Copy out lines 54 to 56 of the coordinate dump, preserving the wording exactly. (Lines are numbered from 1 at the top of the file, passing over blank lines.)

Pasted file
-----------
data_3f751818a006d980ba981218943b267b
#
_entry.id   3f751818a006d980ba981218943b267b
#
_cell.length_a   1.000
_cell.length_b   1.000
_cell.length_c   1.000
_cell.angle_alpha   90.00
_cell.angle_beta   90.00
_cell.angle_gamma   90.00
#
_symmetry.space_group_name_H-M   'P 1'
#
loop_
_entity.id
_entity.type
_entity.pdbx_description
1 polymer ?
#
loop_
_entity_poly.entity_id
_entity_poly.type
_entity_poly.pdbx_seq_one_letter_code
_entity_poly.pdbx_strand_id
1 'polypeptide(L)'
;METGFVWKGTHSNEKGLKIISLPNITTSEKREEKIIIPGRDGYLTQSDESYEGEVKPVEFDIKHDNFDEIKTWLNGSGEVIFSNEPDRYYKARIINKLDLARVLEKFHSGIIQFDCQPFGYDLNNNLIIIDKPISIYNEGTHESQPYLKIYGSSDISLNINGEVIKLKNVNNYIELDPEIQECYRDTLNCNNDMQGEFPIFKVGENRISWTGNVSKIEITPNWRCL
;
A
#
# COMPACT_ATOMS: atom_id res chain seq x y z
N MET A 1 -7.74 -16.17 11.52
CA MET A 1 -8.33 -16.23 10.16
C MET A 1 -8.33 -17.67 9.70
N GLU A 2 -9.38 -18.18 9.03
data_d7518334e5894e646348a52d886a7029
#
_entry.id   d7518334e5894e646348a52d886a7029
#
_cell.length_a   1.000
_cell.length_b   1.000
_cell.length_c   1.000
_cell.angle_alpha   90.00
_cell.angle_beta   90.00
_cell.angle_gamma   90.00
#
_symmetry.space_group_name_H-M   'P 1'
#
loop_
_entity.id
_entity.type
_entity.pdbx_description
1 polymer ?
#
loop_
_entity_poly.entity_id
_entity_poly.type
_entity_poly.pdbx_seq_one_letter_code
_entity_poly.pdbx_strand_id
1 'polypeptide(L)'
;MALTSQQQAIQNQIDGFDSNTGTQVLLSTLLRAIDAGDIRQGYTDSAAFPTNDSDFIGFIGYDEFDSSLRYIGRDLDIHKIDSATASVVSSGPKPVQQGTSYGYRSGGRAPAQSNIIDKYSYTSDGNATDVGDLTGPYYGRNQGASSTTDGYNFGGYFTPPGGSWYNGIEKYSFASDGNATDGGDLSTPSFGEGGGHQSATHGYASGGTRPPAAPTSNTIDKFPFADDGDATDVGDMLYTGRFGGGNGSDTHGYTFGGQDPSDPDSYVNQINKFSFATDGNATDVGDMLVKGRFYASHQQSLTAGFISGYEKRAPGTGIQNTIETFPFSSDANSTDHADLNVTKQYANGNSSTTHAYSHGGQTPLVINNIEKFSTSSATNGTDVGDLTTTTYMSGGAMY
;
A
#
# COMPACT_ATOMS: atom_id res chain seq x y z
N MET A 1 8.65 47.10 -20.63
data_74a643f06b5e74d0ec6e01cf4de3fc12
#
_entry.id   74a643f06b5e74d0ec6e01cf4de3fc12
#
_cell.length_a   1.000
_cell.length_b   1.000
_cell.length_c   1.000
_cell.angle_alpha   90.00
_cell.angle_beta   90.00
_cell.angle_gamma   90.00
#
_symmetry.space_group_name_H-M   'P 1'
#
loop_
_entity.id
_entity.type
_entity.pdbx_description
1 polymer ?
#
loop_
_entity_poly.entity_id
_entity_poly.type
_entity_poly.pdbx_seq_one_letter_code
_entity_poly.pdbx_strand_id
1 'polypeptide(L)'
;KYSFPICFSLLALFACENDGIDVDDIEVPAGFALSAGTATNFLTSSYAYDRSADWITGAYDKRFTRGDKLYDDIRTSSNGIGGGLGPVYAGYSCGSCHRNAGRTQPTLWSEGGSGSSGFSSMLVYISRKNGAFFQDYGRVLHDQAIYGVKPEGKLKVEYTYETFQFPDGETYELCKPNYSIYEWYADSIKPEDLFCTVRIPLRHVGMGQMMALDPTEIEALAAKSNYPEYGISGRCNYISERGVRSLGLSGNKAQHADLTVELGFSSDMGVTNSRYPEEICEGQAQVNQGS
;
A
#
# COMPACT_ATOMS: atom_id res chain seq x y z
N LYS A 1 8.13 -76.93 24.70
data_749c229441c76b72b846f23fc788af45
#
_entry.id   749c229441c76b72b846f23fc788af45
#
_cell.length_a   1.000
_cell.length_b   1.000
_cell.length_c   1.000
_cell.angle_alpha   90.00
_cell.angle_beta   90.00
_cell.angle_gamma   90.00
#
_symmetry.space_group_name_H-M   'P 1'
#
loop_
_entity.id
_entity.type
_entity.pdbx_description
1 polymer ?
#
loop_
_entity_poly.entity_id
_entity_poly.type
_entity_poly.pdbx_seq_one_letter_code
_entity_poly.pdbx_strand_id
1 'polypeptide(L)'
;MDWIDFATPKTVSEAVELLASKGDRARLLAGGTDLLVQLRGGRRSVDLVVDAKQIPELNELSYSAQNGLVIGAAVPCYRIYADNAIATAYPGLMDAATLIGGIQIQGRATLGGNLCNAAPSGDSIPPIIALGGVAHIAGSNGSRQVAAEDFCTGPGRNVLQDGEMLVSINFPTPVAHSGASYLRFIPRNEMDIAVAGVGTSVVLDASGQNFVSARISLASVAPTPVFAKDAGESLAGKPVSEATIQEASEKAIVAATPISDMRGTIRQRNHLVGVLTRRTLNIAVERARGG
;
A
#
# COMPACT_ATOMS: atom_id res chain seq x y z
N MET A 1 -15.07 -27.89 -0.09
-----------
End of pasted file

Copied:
loop_
_entity_poly.entity_id
_entity_poly.type